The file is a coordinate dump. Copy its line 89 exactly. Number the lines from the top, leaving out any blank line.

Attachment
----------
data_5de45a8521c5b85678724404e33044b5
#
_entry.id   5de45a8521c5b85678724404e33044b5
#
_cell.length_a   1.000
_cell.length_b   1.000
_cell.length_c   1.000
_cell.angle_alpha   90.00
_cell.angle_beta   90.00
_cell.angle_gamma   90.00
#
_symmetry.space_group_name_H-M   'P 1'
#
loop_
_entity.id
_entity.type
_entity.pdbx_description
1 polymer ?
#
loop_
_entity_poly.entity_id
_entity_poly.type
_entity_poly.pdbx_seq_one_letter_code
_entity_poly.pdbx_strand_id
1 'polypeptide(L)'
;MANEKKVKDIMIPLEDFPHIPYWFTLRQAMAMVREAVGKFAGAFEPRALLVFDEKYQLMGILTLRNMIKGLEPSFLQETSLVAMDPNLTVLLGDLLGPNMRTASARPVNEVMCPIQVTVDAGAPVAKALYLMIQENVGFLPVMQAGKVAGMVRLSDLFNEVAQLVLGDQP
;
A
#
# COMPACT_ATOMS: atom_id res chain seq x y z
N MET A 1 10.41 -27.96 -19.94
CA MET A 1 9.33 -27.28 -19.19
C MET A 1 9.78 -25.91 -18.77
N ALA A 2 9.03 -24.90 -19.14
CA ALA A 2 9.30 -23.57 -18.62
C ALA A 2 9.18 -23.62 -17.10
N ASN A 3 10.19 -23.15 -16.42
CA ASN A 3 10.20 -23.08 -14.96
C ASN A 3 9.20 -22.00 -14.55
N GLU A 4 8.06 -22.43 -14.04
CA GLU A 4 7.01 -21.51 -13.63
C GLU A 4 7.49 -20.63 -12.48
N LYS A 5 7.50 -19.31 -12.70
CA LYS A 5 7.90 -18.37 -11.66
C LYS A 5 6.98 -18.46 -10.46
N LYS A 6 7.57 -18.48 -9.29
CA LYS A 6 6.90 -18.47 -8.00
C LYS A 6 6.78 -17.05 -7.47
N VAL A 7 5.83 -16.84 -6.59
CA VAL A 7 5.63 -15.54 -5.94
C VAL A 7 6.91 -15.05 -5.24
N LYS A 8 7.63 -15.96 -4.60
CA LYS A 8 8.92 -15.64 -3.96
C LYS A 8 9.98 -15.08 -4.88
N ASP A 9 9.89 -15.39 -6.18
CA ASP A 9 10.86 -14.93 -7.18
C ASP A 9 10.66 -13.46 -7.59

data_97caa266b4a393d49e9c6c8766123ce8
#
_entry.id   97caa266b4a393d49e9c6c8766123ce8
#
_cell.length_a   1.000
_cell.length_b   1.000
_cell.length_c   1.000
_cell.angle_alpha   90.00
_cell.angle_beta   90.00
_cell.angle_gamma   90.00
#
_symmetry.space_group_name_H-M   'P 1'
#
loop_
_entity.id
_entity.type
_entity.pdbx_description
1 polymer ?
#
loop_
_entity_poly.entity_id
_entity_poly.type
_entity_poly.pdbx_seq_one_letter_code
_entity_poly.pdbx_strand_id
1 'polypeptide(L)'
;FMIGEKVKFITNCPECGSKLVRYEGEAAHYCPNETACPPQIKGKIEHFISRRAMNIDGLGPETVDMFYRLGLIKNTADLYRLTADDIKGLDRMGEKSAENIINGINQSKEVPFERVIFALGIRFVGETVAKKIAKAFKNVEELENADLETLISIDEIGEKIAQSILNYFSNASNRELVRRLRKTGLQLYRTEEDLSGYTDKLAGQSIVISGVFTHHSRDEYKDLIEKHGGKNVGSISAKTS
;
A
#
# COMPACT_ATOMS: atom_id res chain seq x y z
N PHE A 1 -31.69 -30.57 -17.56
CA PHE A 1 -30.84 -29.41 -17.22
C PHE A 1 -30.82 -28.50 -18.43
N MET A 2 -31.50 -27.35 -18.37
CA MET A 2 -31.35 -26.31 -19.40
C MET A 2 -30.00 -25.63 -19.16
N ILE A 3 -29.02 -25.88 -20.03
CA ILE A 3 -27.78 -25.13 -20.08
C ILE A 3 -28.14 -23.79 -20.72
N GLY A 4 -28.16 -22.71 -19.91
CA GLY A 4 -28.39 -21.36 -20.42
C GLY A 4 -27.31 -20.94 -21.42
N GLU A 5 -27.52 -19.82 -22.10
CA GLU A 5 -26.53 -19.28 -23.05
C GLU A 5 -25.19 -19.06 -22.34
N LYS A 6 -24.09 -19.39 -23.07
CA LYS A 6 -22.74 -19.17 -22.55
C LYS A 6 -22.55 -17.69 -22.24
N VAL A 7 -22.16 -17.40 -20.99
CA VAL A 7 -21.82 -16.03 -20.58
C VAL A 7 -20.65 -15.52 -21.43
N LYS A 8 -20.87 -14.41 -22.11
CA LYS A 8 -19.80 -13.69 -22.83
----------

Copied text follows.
CA PHE A 1 -30.84 -29.41 -17.22